Like Sun Dogs Around Her Spotless Eyes - Poem by Robert Rorabeck
I get too drunk to be anything but pitiful:
To eat anything but macaroni casserole,
To think of any place but Colorado,
And the girl there, or the married woman in her
Heightening degree of espionage
Who I can love for so long through the winter’s
I can just sit out in her front yard like a marble
And lose bits of myself until I am entirely hole
And made the wisp of a quill who flutters
Perpetually around the tin flag of her corrugated
And I could be anywhere, but I prefer this
Strange weather to the desert.
The professors, they don’t give a darn,
They just eat their wordy dessert: you know:
All the frosting on the cake, and how Sharon, that
That hyperbole must have tasted the cake with her
And if she still thinks of the sweetness of that day,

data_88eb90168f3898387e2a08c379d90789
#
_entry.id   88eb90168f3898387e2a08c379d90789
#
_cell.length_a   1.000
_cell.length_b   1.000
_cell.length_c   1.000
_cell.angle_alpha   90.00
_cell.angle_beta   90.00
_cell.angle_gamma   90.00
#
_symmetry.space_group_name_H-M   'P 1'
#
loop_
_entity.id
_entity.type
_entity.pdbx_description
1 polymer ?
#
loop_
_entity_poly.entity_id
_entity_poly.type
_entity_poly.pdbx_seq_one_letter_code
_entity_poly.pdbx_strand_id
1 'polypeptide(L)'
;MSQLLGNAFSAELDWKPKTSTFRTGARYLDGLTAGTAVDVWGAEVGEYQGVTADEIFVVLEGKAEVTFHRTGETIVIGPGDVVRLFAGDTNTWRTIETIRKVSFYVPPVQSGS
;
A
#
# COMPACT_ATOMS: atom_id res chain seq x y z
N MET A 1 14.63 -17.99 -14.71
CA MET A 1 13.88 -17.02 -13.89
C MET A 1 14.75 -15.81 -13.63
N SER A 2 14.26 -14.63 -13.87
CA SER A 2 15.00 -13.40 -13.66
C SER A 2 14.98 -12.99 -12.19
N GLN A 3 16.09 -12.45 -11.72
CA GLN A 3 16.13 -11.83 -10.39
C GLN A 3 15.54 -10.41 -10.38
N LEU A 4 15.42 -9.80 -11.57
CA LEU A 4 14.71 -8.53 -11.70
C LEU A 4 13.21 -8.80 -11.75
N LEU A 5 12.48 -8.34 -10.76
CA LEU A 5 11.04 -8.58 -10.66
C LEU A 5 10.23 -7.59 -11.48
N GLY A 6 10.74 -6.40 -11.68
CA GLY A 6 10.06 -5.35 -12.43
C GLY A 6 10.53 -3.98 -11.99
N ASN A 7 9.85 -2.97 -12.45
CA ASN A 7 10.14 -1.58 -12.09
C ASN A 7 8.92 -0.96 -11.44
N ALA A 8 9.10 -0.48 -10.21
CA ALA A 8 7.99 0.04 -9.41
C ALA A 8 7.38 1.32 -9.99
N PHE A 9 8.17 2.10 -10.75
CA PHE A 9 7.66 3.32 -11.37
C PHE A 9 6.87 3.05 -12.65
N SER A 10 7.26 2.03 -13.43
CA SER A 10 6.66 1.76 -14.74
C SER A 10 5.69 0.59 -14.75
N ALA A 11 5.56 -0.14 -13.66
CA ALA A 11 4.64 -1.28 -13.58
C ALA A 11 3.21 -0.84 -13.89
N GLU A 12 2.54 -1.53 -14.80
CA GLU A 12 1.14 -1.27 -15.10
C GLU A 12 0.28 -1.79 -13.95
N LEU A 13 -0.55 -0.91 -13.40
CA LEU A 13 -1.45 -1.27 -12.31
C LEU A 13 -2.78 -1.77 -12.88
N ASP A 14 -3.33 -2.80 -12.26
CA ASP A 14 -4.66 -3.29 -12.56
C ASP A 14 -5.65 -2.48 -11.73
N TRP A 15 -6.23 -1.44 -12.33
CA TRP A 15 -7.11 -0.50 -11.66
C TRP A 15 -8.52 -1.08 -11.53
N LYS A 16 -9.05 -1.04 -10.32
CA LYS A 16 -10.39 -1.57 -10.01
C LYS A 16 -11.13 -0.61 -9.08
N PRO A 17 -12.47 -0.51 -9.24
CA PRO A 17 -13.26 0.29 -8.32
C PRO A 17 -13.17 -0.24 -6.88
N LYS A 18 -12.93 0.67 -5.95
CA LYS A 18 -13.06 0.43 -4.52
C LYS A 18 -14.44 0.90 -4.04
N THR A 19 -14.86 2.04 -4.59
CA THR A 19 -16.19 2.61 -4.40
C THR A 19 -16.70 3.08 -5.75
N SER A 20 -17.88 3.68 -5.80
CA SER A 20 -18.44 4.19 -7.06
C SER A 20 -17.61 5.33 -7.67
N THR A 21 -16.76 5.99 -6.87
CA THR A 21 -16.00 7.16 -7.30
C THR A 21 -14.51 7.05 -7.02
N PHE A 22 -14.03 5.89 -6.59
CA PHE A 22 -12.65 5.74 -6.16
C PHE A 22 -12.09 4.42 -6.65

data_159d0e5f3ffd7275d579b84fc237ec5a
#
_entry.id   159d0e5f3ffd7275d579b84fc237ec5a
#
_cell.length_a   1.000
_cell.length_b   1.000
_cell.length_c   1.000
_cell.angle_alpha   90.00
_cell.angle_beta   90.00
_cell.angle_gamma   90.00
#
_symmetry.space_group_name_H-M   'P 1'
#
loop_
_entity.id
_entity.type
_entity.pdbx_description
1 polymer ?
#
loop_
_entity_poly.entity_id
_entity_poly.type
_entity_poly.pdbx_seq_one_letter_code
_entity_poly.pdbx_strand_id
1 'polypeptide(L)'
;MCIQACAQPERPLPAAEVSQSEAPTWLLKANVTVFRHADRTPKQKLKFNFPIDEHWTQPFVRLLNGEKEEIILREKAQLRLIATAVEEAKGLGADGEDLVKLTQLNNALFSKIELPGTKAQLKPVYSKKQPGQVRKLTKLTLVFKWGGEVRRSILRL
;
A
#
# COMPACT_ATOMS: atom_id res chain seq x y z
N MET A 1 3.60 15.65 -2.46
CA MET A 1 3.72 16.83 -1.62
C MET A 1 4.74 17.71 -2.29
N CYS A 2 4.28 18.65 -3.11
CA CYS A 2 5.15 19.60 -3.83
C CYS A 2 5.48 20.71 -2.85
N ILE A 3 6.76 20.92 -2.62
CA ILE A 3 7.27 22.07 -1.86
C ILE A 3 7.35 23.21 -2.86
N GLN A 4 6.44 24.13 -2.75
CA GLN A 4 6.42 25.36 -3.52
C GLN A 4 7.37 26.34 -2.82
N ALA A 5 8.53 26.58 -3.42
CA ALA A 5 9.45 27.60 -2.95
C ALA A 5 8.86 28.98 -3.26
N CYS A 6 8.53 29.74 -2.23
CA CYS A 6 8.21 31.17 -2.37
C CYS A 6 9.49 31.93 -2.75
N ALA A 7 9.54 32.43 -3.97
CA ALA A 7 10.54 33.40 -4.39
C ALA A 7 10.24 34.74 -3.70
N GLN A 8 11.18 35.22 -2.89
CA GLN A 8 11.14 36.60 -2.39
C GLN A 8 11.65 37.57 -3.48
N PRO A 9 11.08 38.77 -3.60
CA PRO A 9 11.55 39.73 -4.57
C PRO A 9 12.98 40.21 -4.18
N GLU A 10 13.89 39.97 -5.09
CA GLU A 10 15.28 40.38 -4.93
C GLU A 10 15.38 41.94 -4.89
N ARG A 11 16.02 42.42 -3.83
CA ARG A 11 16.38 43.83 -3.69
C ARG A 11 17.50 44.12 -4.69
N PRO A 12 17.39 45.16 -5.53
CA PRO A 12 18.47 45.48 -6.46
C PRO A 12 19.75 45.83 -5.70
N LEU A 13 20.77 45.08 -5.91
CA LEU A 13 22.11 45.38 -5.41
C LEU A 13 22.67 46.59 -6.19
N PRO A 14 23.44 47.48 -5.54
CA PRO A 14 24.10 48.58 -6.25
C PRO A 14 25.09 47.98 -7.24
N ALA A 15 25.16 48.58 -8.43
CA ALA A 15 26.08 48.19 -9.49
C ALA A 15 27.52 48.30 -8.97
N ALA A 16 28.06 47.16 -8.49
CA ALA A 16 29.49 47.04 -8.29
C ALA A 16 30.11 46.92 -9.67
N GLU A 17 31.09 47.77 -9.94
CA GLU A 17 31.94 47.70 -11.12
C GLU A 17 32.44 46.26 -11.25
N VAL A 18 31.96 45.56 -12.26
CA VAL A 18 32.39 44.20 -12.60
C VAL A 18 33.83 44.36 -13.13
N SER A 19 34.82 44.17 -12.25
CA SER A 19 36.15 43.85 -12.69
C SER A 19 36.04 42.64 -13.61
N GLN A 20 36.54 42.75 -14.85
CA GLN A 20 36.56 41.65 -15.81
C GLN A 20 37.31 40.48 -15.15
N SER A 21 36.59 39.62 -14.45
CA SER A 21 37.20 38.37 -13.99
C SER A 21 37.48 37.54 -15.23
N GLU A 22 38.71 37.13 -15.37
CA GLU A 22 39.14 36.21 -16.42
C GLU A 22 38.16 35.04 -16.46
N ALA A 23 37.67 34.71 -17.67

And where it was,
Or the many boys who came before her one man,
And me off to the side,
Weeping in the cafeteria before going to repose in the
Heliotrope under the school bus.
Maybe she only loves the feel of her hands caressing
Through wet clay.
I don’t know- this is only my poem while the snow
Flakes fall heavy on her borderline,
And where she goes right now I am hard to care,
Only that she might remember my hand
And lead me there, like a strange friend,
A homeless acquaintance that she might take in
And molest if only with the somber disturbances,
Like the shadows of dogged satellites put off under the
Beautiful mascara which makes its penumbra like
Sun dogs around her spotless eyes.
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